The narratives we create about ourselves can motivate us, but also sometimes hold us back, writes Louise Rodgers

Louise Rodgers crop 2

It’s not something we think about much, but the stories we tell ourselves about what’s happening in our lives, about other people, and even about ourselves, can have a huge impact – not only on our well-being but also on how we find satisfaction in our work and make progress in our careers.

It’s happening all day, every day: we construct a narrative based on our experiences, a perspective on the world around us, or an interpretation of the facts, as we see them.

“As we see them” is the important phase here. A different person may look at the same situation and tell a very different story.

As a coach part of my role is to question the narrative that has been constructed. Take these two examples.

1. Young architect “A” is on a new project. She tells me that the project architect is being excessively “nit-picky” about every single bit of work she does. She thinks she is being micro-managed; that the project architect doesn’t trust her; that her expertise is being undermined.

I ask her if they may be a different interpretation of this behavior, and if anyone else in the team has said the same thing. After some reflection she acknowledges that her interpretation of the project architect may not be very balanced. They have a reputation for taking their responsibility to mentor and guide less experienced architects thoroughly.

The project is an important one for the practice and a lot is riding on its success. They always take time out of their busy schedule to ensure that the work stays on track and completed to a high standard. When she takes a step back, architect A realises she is not being “singled out” or ”picked on” and we can the work together on strategies to win the confidence of her colleague.


2. Another client, “B”, comes to me with a story about his tendency to procrastinate. He is experiencing overwhelm, even a sense of paralysis, because he has lists and lists of tasks he hasn’t got around to doing. He has been referred to coaching because his line manager is frustrated by this.

In our first session he tells me that he has always been a “starter, not a finisher” and that this phrase even featured in his school reports. Coaching gives him the space to talk this through and we begin to see that there is another perspective.

He has got some great things done in his life, despite a myriad of distractions and other factors that have sometimes made this difficult. He’s someone who when he is passionate about learning something, will focus on it to the exclusion of just about everything else.

We discuss how his line manager sometimes doesn’t have a clear system of briefing him, so he never knows which task is more important. With this fresh understanding he can choose to re-shape the narrative by not accepting the story he is stuck in of being a “starter, not a finisher” and take positive action to gain more agency and control over how he approaches work.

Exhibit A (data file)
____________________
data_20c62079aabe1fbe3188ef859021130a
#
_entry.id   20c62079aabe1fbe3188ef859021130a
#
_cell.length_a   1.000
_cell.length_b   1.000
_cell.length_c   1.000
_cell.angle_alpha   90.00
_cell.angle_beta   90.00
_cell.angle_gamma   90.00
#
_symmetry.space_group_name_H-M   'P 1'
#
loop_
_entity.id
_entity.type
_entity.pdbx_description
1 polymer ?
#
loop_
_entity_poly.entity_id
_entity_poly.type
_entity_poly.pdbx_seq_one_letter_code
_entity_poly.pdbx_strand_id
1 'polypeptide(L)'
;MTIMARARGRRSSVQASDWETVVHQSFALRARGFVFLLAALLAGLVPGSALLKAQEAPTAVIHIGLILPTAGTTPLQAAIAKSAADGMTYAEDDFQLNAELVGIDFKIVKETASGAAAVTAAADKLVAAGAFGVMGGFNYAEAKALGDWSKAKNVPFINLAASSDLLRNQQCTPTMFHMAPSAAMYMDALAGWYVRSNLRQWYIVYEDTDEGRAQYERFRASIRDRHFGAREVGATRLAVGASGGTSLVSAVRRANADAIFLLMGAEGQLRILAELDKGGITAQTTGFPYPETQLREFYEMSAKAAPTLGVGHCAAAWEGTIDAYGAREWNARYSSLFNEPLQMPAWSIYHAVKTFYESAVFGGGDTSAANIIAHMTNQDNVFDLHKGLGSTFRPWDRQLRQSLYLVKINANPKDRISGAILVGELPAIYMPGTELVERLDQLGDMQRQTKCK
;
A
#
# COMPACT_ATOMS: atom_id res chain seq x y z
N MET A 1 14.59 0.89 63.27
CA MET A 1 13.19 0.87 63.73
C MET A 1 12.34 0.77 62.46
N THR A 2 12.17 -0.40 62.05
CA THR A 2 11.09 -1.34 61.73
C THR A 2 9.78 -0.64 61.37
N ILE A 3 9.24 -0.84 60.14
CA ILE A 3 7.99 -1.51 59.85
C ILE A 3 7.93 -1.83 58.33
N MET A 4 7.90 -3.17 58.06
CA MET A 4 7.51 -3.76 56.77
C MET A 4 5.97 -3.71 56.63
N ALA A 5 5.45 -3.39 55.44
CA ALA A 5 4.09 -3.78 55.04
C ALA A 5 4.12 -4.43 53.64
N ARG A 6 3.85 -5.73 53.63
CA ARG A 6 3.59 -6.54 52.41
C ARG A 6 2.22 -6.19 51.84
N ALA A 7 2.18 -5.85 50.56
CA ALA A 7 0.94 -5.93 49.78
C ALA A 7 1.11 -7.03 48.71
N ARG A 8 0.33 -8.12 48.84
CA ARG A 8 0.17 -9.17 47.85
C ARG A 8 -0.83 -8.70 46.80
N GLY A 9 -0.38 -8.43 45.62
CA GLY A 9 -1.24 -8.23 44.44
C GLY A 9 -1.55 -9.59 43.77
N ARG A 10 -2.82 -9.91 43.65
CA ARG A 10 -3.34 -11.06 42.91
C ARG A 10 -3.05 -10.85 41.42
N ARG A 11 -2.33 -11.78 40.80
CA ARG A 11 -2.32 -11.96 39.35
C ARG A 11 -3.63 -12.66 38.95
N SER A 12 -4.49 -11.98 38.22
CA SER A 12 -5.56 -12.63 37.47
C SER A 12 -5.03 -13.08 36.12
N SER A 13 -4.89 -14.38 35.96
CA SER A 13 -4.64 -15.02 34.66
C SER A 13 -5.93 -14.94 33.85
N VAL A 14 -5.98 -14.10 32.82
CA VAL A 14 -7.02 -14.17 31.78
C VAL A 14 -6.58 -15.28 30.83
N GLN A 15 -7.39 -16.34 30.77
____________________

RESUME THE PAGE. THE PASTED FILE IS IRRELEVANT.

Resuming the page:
In each of these examples there are at least two different interpretations of what’s going on. The stories both A and B choose to tell will have been shaped by a host of factors that may have little to do with the facts. They have spun the facts into a narrative that fits their world-view, or a belief that they hold about themselves which may no longer be accurate, if indeed it ever was.

Telling ourselves stories is natural – we all do it all the time and there is nothing wrong with it. These stories help to explain why we are the way we are and to form a sense of identity. But sometimes we hold onto these narratives a little too tightly and over time a few specific stories may come to dominate the rest.

These dominant narratives are not necessarily wrong or untrue – but they are probably incomplete and overly simplistic. Sometimes  they can inhibit our capacity to grow and evolve into a different person.

When we get hooked on a story it is hard to break

By becoming more aware of the stories we tell ourselves we can begin to see how they shape our happiness, mood, attitude to work, and more. Try to notice the stories, good and bad, that you are telling yourself throughout the day.

Think in particular about whether you have got stuck in the story and are spinning it around and around in your head. When we get hooked on a story it is hard to break but becoming aware that you are hooked is the most important first step.

There are a couple of coaching questions we can use with ourselves to re-frame our stories and perhaps develop a more helpful narrative. In a coaching session I might say to someone “Imagine your best friend was telling you this story about themselves. What would you say to them?” or the more pointed “What evidence do you have that this is true?”. Both questions shift the perspective of the client, so that they start seeing the story from another point of view, one that is more compassionate or evidence-based.